Reid said Thursday Republicans "want to protect the president more than they want to protect our troops."
WASHINGTON (CNN) - Senate Majority Leader Harry Reid said Thursday that Democrats are disappointed that they have been unable to force President Bush to change course in Iraq, but vowed to keep pushing with or without Republican help.
GOP senators have successfully filibustered every Democratic-led push to bring troops home from Iraq, using a procedural vote Wednesday to kill a proposal that would have required the Pentagon to give troops returning from Iraq stateside time equal to their time in the combat zone.
Though six Republicans joined Democrats in voting for the plan, the final vote was four short of the 60 needed to break a filibuster.
"They want to protect the president more than they want to protect our troops," said Reid, D-Nev.
And by a wide margin Thursday, senators killed a proposal by Wisconsin Democrat Russ Feingold to cut off money for the war. The vote was 70-28.
Democrats say the November elections that brought them to power were a mandate to wind down the 4-year-old war, now widely unpopular as the U.S. death toll nears 3,800. Reid said his caucus has a sense of disappointment and frustration over the troop deployment vote, but he insisted he would not support measures that did nothing to bring the conflict to an end.
"The majority of Congress wants to change the course of Iraq," he said. "This isn't a time to sit down and pat each other on the back and say, 'We worked something out that is bipartisan. The only thing I'm going to agree on that is bipartisan is something that does something."
Reid bristled at a question about whether Democrats are doing enough to find compromise with Republicans, saying "I even called Larry Craig" to ask for his support on Wednesday's vote.
"I bent over backwards," he said. "I went to Republican senators' offices. I called them once, twice, three times."
Craig, R-Idaho, has announced plans to resign from the Senate at the end of the month after pleading guilty to a disorderly conduct charge stemming from his arrest in a Minneapolis airport bathroom sex sting. But he has called his guilty plea a mistake, and is seeking to withdraw it.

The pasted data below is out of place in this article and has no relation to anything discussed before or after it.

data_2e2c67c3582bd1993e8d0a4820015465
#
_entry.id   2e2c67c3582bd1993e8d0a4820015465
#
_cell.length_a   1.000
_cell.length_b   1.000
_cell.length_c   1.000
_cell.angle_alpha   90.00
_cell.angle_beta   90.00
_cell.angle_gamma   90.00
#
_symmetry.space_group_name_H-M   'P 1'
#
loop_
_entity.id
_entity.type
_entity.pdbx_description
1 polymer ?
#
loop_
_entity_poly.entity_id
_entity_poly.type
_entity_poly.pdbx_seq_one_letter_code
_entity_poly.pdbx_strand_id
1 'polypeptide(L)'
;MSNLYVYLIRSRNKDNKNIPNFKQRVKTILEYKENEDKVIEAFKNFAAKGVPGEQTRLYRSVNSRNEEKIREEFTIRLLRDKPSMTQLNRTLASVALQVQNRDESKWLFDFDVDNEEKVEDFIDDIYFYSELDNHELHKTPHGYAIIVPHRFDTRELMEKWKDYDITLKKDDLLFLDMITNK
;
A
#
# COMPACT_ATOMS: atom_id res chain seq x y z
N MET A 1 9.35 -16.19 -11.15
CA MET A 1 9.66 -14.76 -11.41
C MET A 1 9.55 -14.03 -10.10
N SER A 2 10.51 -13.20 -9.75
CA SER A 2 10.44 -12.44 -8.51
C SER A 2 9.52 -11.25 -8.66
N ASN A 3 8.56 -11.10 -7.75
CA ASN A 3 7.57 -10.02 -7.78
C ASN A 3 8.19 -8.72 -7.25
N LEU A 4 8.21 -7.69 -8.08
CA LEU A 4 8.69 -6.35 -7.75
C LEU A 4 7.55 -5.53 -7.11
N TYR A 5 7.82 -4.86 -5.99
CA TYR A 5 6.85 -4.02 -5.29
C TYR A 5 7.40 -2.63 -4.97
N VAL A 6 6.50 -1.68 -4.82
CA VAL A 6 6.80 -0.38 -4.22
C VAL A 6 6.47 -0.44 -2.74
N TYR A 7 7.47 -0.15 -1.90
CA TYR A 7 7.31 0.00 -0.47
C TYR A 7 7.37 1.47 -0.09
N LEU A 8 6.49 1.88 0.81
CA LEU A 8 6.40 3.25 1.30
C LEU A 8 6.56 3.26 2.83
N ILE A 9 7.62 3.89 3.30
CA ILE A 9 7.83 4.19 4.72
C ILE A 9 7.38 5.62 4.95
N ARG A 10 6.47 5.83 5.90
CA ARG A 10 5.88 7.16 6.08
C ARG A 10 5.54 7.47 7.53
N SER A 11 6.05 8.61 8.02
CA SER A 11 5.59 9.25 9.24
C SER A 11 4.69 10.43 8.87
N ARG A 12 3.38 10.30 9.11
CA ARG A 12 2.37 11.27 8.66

All 49 Democrats and one independent who caucuses with them - Sen. Bernie Sanders, of Vermont - supported Wednesday's measure. The chamber's other independent, Connecticut Sen. Joseph Lieberman - who also caucuses with Democrats - voted with Republicans on the measure.
Reid said Democrats remain united and will continue trying to hang responsibility for the war on the GOP.
"It is very clear to the American people who supports President Bush's war," he said. "It appears that this is not only President Bush's war, it is the Republican senators' war."
The Senate did succeed in approving a resolution condemning a controversial newspaper ad by anti-war activist group MoveOn.org, which accused the top U.S. commander in Iraq, Gen. David Petraeus, of "cooking the books for the White House" in his testimony to Congress last week. The vote was 72-25.
"This amendment gives our colleagues a chance to distance themselves from these despicable tactics, distance themselves from the notion that some group literally has them on a leash, like a puppet on a string," said Senate Minority Leader Mitch McConnell, R-Ky.
Even then, Republicans managed to filibuster a Democratic proposal that also condemned GOP attacks on former Sen. Max Cleland of Georgia and Sen. John Kerry of Massachusetts during his 2004 presidential campaign.
"It's time to take a stand, not to dredge up political matters of the past but to condemn this ad," McConnell said.
– CNN Congressional Correspondent Dana Bash